Women with Bound Feet in China
Cessation of Bound Feet during the Communist Era
Excerpts from When I was a girl in China, stories collected by Joseph Rupp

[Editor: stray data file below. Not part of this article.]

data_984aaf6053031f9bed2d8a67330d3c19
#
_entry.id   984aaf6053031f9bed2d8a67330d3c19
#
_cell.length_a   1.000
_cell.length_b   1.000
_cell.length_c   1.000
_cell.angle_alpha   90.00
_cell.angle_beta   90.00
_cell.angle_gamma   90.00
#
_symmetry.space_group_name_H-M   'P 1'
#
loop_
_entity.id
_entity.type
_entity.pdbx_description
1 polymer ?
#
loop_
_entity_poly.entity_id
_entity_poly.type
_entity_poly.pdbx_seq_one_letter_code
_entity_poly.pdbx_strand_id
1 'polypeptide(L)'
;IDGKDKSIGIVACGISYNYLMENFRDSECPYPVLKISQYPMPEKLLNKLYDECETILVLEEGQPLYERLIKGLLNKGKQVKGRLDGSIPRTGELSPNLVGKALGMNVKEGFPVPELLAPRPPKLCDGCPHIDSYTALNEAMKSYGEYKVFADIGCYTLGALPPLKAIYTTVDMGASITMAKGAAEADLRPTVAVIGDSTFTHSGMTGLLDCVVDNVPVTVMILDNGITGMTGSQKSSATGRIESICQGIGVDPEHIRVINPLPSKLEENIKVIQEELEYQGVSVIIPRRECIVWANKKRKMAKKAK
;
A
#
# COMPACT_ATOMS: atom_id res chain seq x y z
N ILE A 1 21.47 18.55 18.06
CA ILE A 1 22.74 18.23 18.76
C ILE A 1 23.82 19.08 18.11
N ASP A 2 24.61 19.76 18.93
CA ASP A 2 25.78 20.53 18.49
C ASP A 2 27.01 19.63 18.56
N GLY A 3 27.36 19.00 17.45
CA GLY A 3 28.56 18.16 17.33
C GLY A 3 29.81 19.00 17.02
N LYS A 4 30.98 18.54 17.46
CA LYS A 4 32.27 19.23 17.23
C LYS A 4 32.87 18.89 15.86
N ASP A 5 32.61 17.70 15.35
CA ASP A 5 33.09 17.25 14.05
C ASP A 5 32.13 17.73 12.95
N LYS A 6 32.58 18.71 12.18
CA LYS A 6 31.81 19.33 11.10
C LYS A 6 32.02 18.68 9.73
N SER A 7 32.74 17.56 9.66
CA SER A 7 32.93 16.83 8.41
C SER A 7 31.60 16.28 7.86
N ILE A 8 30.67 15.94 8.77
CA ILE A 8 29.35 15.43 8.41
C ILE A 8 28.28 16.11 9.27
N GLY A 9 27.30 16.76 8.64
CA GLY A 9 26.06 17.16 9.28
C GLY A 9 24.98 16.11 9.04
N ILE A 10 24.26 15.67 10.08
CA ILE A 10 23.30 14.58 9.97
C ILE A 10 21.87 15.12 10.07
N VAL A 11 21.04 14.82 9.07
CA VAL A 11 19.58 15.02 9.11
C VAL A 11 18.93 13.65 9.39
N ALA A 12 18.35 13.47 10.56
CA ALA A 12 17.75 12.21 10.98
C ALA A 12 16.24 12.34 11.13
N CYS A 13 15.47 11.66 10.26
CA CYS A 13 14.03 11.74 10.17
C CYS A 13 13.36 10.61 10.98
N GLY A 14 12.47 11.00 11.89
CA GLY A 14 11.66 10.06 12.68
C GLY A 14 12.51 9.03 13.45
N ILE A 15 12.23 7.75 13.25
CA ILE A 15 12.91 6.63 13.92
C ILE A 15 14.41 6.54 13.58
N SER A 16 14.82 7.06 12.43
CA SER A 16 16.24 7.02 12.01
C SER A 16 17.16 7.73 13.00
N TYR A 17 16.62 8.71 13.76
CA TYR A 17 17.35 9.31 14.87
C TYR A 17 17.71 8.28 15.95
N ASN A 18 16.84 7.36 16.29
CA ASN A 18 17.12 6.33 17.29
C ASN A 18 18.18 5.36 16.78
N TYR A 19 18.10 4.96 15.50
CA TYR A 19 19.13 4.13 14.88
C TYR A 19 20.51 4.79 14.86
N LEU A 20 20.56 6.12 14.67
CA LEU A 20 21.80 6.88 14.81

I started binding when I was fourteen, a typical age to begin. I had to let them out once after liberation, though. So that’s why my feet aren’t so small anymore. They used to be very tiny! You see, when the Communists came to our village in the early 1950s they told everyone to unbind their feet. Women were afraid to do it, so there was no response to the order. I was the leader of the village women’s association, and since I was the most active member and had quite tiny feet, they felt it was essential for me to set an example for the other women. The authorities came to my house and forced me to unwrap my feet. They took away all my binding cloth, too, so I couldn’t rebind them. Once it was announced to the village that I had unbound, they implemented a policy where if a woman refused to stop binding her feet the family would have to pay a large penalty in cash, livestock and goods. Most people were afraid and couldn’t afford to pay such fines, so they had no choice but to let their feet out.